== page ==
A nation’s film festival may create a new wave of film making, with the best coming from France and the Cannes festival. This point can relate back to Dudley Andrew’s Atlas of World Cinema and he use of the demographic maps as the Cannes festival is the central hub to all contemporary world cinema and, in turn, makes France more powerful than it would otherwise be in film making and cultural terms. Andrew states in his An Atlas of World Cinema essay that “the Parisian press of the 1920s invented a national tradition of French cinema with the support of the government and citizen-spectators” (Dennison, 2006, p12). France compared to Romania has nine times more cinemas so smaller countries such as the later need another ways to promote their national identity or culture through film. Winning at a foreign film festival is one way of promoting a state’s arts and literature, this could also help the start or enhance a new wave, with waves from Iran, South Korea and Argentina that were promoted by festivals. Other cases started with a single film, such as Cristi Puiu’s 2006 film The Death of Mr Lazarescu, that was premiered at Cannes 2012. The film won the Cannes Prix Certain Regard as well as awards at the Toronto Film Festival and others to help create a new Romanian wave. James Bell from Sight and Sound Magazine has stated that “Puiu’s film cut through the chatter at festivals across the world as piercingly as the siren from the ambulance that carried its dying protagonist from hospital to hospital had sounded through an uncaring Bucharest night.” (Bell, 2010). Films such as Corneliu Porumboiu’s 12:08 East of Bucharest and Cristian Mungiu’ 4 Months, 3 Weeks and 2 Days have came through this wave and remained successful, winning the Caméra d’Or at the 2006 Cannes Film Festival and Won the Palme d’Or at the 2007 Cannes Film Festival respectively.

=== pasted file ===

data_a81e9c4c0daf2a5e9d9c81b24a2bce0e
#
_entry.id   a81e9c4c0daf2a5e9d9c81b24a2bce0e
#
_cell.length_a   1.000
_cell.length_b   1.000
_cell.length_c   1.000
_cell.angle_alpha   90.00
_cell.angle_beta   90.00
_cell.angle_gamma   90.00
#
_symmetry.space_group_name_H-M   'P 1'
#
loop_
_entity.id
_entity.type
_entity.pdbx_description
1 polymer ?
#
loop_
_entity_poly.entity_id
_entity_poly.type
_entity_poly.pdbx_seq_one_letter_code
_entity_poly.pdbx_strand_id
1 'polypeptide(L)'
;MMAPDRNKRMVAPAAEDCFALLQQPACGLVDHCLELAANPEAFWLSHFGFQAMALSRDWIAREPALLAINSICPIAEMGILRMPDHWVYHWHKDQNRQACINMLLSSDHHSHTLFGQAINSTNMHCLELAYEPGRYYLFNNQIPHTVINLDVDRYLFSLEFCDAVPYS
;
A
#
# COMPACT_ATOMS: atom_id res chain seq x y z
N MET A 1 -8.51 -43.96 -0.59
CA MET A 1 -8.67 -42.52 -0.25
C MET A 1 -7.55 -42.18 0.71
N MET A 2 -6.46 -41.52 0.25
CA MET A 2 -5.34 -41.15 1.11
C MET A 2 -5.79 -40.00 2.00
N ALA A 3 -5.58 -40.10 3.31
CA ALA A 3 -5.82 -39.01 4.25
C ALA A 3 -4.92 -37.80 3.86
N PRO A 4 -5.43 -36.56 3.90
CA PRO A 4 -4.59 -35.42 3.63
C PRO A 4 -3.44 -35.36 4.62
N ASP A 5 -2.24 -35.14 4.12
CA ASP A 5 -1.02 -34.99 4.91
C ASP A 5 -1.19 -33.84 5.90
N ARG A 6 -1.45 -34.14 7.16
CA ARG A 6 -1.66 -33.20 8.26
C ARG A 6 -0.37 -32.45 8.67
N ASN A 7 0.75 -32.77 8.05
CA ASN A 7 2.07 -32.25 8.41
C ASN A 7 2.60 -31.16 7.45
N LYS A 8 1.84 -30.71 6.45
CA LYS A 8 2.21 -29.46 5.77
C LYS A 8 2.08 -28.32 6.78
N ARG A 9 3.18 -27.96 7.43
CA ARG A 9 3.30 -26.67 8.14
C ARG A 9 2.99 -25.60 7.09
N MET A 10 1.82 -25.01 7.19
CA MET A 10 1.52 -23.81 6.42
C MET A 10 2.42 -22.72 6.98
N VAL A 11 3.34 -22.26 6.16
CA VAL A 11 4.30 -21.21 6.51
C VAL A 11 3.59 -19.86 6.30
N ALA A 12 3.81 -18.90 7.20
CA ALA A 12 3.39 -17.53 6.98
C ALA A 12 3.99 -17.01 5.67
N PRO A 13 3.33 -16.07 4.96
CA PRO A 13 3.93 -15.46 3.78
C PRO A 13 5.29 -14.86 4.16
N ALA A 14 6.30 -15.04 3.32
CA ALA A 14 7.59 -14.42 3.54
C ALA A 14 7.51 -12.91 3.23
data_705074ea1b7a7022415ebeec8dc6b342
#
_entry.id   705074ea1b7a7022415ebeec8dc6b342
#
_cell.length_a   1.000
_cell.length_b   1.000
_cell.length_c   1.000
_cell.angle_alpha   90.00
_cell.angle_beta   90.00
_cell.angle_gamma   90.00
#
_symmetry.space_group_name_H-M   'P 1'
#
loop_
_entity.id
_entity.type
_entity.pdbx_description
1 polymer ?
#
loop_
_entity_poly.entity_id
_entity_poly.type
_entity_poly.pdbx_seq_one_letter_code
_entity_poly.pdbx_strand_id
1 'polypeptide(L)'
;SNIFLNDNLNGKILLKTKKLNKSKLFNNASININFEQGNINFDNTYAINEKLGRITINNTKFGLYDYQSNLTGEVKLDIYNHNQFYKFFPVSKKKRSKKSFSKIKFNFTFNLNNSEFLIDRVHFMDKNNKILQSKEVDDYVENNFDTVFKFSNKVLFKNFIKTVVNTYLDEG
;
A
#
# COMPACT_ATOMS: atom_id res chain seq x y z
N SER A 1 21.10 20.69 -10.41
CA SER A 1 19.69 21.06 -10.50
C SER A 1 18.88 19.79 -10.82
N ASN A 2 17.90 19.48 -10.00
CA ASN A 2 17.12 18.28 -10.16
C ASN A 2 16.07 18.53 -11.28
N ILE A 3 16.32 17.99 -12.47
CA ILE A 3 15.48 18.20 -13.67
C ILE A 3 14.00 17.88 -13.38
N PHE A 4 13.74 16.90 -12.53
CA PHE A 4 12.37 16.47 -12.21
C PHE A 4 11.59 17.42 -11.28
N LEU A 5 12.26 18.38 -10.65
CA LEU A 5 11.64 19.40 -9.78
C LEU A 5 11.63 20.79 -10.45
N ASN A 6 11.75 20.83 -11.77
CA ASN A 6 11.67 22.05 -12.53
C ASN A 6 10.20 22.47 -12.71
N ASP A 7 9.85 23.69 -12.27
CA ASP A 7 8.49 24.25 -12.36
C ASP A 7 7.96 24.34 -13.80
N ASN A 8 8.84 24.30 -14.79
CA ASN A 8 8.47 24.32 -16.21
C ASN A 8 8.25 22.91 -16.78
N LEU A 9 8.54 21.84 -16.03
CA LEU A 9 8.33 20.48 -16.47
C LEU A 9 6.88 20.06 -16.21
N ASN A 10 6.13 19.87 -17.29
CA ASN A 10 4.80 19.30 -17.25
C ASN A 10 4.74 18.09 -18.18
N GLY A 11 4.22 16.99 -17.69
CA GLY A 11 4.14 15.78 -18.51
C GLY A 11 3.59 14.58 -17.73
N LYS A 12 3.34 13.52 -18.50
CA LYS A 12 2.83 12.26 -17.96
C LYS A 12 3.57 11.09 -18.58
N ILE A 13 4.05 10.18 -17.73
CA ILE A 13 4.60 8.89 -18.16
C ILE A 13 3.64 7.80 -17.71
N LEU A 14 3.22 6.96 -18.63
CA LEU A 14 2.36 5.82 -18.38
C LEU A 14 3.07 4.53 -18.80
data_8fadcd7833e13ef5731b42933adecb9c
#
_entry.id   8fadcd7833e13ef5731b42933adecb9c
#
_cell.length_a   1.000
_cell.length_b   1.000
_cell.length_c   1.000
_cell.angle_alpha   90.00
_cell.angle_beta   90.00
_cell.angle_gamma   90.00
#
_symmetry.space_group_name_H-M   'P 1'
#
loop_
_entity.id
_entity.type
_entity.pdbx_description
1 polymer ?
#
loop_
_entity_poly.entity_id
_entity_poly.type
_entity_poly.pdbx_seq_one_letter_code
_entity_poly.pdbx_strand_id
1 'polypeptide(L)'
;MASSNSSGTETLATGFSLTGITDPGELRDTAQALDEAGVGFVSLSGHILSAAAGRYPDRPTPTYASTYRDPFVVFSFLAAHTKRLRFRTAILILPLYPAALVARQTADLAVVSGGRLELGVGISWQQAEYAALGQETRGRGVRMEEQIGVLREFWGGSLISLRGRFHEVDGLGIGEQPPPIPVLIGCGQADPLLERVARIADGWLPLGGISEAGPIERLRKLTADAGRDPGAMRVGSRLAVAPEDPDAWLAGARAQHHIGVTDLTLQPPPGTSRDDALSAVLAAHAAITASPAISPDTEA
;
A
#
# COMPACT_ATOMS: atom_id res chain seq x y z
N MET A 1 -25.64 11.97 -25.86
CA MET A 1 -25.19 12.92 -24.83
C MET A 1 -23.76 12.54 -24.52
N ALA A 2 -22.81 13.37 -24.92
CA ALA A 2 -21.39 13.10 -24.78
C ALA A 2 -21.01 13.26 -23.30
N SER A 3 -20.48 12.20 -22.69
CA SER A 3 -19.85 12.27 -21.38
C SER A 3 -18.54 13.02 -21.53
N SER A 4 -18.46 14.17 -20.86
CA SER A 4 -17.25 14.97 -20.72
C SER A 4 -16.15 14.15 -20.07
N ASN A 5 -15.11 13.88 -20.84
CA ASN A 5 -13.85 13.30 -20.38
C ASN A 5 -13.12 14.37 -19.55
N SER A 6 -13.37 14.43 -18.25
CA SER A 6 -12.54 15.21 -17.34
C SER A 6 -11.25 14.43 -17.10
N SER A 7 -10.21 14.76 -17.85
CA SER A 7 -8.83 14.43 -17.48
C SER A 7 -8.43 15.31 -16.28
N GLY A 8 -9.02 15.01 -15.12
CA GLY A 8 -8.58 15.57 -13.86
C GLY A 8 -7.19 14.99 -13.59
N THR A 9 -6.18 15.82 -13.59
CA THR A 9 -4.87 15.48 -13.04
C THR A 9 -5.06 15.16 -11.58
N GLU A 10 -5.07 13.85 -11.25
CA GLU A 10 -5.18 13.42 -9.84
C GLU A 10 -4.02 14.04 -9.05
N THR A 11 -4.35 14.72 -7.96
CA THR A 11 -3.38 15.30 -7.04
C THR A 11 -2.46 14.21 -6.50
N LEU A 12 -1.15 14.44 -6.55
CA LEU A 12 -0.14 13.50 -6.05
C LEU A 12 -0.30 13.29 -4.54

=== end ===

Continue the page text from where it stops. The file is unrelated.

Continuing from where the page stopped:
The British Film Institute are trying a more strategic approach of promoting at foreign film festivals, they have set up an organization called We Are Film UK, where “UK’s national and regional film agencies have come together for the first time to create a new internationally facing brand for UK film” (The British Film Institute, 2013). This set up has been initiated so that UK film makers can be showcased at film festivals to a wider audience, this then should in turn expand and escalate the profile of UK film industry and talent that surrounds it. BFI’s Head of International Isabel Davis states that “this exciting new brand will raise the international profile of UK film’s Gold Standard and ensure it continues to punch above its weight on the global stage. (The British Film Institute, 2013). We Are Film UK was launched at Berlin film festival 2012 and featured 19 UK produced films